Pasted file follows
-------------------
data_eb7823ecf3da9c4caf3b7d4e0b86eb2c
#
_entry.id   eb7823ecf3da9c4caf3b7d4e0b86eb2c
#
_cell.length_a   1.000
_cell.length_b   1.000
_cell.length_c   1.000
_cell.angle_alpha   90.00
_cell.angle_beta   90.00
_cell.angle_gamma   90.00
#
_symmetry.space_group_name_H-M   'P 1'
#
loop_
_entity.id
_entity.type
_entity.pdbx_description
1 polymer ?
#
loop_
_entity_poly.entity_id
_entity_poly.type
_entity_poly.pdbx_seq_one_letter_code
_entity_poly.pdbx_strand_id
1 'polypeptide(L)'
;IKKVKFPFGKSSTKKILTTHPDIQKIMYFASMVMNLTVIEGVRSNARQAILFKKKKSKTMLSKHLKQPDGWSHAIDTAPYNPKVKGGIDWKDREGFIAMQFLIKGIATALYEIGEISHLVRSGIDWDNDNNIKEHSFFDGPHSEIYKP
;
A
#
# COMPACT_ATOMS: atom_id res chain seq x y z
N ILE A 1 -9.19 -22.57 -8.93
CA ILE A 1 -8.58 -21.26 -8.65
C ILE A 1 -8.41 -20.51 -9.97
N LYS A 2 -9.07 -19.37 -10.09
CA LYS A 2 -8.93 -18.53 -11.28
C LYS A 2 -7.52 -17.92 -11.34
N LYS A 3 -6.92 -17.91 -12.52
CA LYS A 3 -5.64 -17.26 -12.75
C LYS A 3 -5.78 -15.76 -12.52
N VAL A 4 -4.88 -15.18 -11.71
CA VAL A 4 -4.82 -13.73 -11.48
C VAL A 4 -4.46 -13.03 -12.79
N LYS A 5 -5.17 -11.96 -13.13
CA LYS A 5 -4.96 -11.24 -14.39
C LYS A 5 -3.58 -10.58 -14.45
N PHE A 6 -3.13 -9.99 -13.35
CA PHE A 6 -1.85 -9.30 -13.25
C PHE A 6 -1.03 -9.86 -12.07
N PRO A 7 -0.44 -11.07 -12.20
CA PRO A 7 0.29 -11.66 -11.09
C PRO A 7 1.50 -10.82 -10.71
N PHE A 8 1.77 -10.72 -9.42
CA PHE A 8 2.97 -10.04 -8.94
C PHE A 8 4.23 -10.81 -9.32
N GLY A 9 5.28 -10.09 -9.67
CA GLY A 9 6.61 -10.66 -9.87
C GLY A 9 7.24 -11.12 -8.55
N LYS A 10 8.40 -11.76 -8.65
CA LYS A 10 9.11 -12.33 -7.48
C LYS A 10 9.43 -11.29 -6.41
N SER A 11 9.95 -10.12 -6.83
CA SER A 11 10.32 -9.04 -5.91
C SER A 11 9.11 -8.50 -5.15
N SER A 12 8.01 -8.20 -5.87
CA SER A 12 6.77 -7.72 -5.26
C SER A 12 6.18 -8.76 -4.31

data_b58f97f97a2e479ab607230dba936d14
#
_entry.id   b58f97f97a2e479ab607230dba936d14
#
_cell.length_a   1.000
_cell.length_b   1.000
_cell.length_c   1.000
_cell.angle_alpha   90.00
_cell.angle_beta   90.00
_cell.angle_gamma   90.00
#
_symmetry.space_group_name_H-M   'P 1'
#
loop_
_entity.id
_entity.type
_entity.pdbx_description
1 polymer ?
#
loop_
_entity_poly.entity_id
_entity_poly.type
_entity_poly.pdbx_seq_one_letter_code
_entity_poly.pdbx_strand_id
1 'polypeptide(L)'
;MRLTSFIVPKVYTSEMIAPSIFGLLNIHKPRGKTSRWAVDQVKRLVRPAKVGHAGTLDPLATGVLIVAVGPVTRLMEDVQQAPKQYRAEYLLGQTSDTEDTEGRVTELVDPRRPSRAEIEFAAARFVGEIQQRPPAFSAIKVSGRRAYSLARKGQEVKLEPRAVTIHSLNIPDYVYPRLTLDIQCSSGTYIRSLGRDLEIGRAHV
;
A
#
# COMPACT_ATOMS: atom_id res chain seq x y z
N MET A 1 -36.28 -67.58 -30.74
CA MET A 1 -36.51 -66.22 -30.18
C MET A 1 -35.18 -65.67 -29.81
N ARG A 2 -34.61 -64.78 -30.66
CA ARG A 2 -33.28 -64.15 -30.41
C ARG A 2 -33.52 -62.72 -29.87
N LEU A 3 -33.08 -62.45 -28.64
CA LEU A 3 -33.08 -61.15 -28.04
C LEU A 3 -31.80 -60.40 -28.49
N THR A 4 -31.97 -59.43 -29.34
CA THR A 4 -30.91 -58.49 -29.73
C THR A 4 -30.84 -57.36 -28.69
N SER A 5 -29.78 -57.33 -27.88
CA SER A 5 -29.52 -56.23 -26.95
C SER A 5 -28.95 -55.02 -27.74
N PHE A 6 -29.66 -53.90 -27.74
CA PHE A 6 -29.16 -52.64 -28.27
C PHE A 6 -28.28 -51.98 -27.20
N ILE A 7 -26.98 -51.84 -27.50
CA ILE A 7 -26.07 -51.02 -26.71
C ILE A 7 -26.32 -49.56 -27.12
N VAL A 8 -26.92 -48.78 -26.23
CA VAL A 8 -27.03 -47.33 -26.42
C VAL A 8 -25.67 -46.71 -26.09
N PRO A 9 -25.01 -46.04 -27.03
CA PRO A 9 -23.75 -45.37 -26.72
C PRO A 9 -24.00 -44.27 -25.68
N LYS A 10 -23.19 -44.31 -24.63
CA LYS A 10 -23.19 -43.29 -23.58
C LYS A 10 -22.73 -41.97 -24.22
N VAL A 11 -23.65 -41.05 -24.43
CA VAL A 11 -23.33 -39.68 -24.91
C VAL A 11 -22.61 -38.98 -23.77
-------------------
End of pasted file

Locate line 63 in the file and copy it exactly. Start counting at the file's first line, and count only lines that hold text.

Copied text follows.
C SER A 11 9.11 -8.50 -5.15